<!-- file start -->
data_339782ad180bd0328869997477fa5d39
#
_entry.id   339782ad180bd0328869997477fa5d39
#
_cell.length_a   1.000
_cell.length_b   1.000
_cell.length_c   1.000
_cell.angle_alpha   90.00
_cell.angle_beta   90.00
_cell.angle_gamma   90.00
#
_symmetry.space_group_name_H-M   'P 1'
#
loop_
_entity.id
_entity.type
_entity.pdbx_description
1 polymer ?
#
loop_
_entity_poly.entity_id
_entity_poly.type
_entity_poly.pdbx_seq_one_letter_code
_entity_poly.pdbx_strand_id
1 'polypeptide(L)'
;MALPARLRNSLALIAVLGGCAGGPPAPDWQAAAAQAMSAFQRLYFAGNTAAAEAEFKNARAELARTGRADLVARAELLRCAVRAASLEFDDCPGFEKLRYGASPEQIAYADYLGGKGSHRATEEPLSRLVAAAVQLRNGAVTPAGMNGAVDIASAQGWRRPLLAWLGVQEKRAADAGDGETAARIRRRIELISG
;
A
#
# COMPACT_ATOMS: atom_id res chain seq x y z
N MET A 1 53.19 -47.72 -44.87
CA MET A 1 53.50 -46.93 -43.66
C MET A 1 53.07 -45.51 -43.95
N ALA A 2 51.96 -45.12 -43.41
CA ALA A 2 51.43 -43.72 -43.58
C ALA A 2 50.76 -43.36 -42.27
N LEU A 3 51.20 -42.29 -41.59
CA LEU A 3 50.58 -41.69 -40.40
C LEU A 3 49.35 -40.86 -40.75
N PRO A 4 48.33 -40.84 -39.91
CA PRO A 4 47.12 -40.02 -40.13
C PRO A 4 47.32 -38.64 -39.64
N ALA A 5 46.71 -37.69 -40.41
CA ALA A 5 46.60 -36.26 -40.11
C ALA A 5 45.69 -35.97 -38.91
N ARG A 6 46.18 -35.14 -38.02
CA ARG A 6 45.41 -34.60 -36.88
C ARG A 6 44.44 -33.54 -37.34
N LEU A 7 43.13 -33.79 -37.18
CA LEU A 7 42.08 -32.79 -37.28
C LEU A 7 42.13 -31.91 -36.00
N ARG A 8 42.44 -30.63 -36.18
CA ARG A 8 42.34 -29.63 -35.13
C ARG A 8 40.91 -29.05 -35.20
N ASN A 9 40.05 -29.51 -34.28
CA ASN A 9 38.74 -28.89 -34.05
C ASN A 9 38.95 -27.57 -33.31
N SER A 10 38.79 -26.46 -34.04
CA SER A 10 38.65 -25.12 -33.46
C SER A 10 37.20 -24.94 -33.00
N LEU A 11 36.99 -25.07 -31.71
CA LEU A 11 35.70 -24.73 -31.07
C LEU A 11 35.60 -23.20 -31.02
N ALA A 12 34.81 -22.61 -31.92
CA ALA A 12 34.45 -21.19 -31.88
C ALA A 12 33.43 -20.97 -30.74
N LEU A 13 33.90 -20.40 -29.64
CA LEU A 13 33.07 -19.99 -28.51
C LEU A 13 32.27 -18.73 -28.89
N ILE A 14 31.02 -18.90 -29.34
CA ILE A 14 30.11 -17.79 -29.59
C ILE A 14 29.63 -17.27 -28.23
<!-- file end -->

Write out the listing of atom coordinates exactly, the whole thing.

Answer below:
data_339782ad180bd0328869997477fa5d39
#
_entry.id   339782ad180bd0328869997477fa5d39
#
_cell.length_a   1.000
_cell.length_b   1.000
_cell.length_c   1.000
_cell.angle_alpha   90.00
_cell.angle_beta   90.00
_cell.angle_gamma   90.00
#
_symmetry.space_group_name_H-M   'P 1'
#
loop_
_entity.id
_entity.type
_entity.pdbx_description
1 polymer ?
#
loop_
_entity_poly.entity_id
_entity_poly.type
_entity_poly.pdbx_seq_one_letter_code
_entity_poly.pdbx_strand_id
1 'polypeptide(L)'
;MALPARLRNSLALIAVLGGCAGGPPAPDWQAAAAQAMSAFQRLYFAGNTAAAEAEFKNARAELARTGRADLVARAELLRCAVRAASLEFDDCPGFEKLRYGASPEQIAYADYLGGKGSHRATEEPLSRLVAAAVQLRNGAVTPAGMNGAVDIASAQGWRRPLLAWLGVQEKRAADAGDGETAARIRRRIELISG
;
A
#
# COMPACT_ATOMS: atom_id res chain seq x y z
N MET A 1 53.19 -47.72 -44.87
CA MET A 1 53.50 -46.93 -43.66
C MET A 1 53.07 -45.51 -43.95
N ALA A 2 51.96 -45.12 -43.41
CA ALA A 2 51.43 -43.72 -43.58
C ALA A 2 50.76 -43.36 -42.27
N LEU A 3 51.20 -42.29 -41.59
CA LEU A 3 50.58 -41.69 -40.40
C LEU A 3 49.35 -40.86 -40.75
N PRO A 4 48.33 -40.84 -39.91
CA PRO A 4 47.12 -40.02 -40.13
C PRO A 4 47.32 -38.64 -39.64
N ALA A 5 46.71 -37.69 -40.41
CA ALA A 5 46.60 -36.26 -40.11
C ALA A 5 45.69 -35.97 -38.91
N ARG A 6 46.18 -35.14 -38.02
CA ARG A 6 45.41 -34.60 -36.88
C ARG A 6 44.44 -33.54 -37.34
N LEU A 7 43.13 -33.79 -37.18
CA LEU A 7 42.08 -32.79 -37.28
C LEU A 7 42.13 -31.91 -36.00
N ARG A 8 42.44 -30.63 -36.18
CA ARG A 8 42.34 -29.63 -35.13
C ARG A 8 40.91 -29.05 -35.20
N ASN A 9 40.05 -29.51 -34.28
CA ASN A 9 38.74 -28.89 -34.05
C ASN A 9 38.95 -27.57 -33.31
N SER A 10 38.79 -26.46 -34.04
CA SER A 10 38.65 -25.12 -33.46
C SER A 10 37.20 -24.94 -33.00
N LEU A 11 36.99 -25.07 -31.71
CA LEU A 11 35.70 -24.73 -31.07
C LEU A 11 35.60 -23.20 -31.02
N ALA A 12 34.81 -22.61 -31.92
CA ALA A 12 34.45 -21.19 -31.88
C ALA A 12 33.43 -20.97 -30.74
N LEU A 13 33.90 -20.40 -29.64
CA LEU A 13 33.07 -19.99 -28.51
C LEU A 13 32.27 -18.73 -28.89
N ILE A 14 31.02 -18.90 -29.34
CA ILE A 14 30.11 -17.79 -29.59
C ILE A 14 29.63 -17.27 -28.23